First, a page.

Sony has already promised that the PS5 with its built-in 3D audio processing unit will revolutionize gaming sound. Now it turns out that Sony’s next step is to develop AI-powered game soundtracks that respond to how you play, or to your emotions, and adapt the music accordingly.
The ‘Dynamic Music Creation in Gaming’ patent was first discovered by Game Rant, and although the PlayStation 5 is not specifically mentioned, it has all the features of a feature that Sony is considering for the upcoming console.
In the patent, the technicians of Sony describe how they intend to use machine learning to analyze how different ‘musical components’ such as rhythm, melody and harmony map to specific emotions, and then create different emotional variations on music scores that will evoke specific feelings in gamers as they play.
First, Sony lets its composers create musical ‘motifs’ that capture a specific character, in-game activity, locations, or even the ‘personality’ of the player. Then, these motifs are encoded to play based on Sony’s data about what the player feels or should feel at any given time.
For example, on the PS5 Sony can take over the world music from Assassin’s Creed Valhalla and lower the tempo and percussion for a quieter atmosphere when the player has stopped moving for a while, increase the tension when they have fixed themselves on a target, or add some soulful violin when a beloved character turns up.
Specific emotions that this dynamic system would try to evoke are Tension, Power, Joy, Miracle, Tenderness, Transcendence, Peace, Nostalgia, Grief, Sensuality, and Fear. The engineers plan to analyze tons of popular music in order to transform emotion-inducing music into a science. Their machine learning system will convert music into electronic scores, tune the scores with reviews from critics and fans, and then timestamp specific pieces of music corresponding to specific emotions.
Sony then plans to experiment with ‘mapping emotions to scenarios’. During a stressful moment, instead of playing predictably tense music, they claimed that an undercurrent of sensuality could have a ‘better and more interesting effect’ on your experience.
Although we do not know when the ‘Compositional Engine’ will be considered viable, it is certain that the end of 2020-bound PS5 could work as an attempt to differentiate the console from the Xbox Series X. Many of the current video games already adapt their music based on the actions or events of players in the game, but not with this level of subtlety and personalization.
Sony wants to customize the soundtrack based on who you are, with categories such as “young, old, male, female, introverted, extroverted”. But the patent explores how their musical system can go much further than such basic descriptions. Gamers could opt-in to provide their social media data to Sony for personality and behavioral analysis. Gamers could also use ‘biometric devices’ to provide data such as ‘electrodermal activity, pulse, and respiration, body temperature, blood pressure, brain wave activity, genetic predisposition’.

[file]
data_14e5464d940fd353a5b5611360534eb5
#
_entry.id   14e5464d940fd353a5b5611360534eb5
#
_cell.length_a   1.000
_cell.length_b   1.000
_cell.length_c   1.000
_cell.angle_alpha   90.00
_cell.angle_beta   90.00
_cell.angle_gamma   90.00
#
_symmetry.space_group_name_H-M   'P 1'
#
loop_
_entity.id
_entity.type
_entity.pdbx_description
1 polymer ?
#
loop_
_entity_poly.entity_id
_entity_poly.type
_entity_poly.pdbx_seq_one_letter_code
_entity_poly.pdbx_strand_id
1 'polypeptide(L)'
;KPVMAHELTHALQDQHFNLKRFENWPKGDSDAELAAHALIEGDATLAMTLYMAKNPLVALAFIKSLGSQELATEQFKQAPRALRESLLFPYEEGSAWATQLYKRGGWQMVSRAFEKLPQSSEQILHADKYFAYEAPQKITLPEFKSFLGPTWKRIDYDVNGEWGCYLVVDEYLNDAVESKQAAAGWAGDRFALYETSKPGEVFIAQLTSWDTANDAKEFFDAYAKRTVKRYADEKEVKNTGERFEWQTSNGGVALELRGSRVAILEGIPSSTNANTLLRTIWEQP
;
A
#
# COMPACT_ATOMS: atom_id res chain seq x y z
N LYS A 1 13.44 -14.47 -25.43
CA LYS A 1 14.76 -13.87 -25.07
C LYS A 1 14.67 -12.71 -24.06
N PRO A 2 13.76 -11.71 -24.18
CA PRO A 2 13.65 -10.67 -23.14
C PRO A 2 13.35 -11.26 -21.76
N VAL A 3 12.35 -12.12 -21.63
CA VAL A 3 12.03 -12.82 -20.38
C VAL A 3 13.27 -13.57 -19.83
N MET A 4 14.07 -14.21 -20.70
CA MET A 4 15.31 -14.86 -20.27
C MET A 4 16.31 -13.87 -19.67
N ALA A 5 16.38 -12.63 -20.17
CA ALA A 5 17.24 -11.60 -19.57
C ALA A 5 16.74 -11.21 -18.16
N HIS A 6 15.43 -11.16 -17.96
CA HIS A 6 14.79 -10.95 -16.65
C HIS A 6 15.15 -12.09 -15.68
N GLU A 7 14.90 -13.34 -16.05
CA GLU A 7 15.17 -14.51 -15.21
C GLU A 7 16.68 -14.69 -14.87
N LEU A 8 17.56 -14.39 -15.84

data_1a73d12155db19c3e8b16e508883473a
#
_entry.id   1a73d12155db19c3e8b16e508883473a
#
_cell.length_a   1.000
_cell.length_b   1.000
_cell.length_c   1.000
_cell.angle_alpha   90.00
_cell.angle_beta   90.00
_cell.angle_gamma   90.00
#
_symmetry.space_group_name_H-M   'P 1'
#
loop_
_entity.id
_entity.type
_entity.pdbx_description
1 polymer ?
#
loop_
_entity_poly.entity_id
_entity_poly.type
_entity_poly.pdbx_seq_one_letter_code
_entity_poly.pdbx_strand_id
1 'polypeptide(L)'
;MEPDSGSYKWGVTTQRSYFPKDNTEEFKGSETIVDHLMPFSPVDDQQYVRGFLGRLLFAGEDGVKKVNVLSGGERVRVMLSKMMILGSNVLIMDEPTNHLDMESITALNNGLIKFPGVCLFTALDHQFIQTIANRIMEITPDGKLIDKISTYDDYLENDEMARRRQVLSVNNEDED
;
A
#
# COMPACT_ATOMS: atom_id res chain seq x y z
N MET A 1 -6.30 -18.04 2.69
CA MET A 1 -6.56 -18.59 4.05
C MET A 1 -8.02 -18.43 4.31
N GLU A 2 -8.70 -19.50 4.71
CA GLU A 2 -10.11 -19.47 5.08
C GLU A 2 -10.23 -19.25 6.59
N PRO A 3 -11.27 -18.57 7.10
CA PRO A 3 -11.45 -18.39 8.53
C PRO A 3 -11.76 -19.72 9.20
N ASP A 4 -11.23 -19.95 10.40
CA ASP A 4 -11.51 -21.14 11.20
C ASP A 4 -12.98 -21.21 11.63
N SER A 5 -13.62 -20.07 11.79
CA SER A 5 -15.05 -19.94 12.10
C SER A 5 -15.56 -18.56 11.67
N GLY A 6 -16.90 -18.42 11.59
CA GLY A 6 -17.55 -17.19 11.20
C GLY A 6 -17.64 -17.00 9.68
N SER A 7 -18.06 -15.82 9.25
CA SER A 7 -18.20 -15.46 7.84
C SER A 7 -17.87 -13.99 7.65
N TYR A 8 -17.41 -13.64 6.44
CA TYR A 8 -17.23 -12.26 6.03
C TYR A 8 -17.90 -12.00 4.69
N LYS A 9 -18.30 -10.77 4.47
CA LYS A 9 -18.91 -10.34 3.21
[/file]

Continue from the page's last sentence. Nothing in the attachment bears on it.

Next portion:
In order to keep track of this information, the engineers listed some potential biometric devices that could track users’ data: a ‘thermal or IR camera’, a ‘portable activity tracker’, or a ‘smartwatch with bio-sensing’. From there, the system would take your body data and adjust the soundtrack. Imagine you’ve died several times from a troublesome boss and the PS5 could feel your increased heart rate, interpret this as frustration, and adjust the soundtrack to play something soothing.
Many PS5 owners will feel uncomfortable when Sony knows so much about their health and personality. But if Sony’s machine learning can create profiles of a subset of gamers, they can probably predict average emotional responses to certain game segments. Then they can extrapolate how each gamer might react to a particular scene and adjust the music accordingly. Regardless of privacy concerns, this patent indicates that Sony is interested in tracking gamers’ health in other contexts. Nintendo has been researching sleep-tracking technology for years and the exercise game Ring Fit Adventure was a big hit.
It is possible that Sony has similar aspirations for the PlayStation 5, either to create its own tracking tech or to connect existing smartwatches and fitness trackers of gamers to the PS5 to deliver real-time data.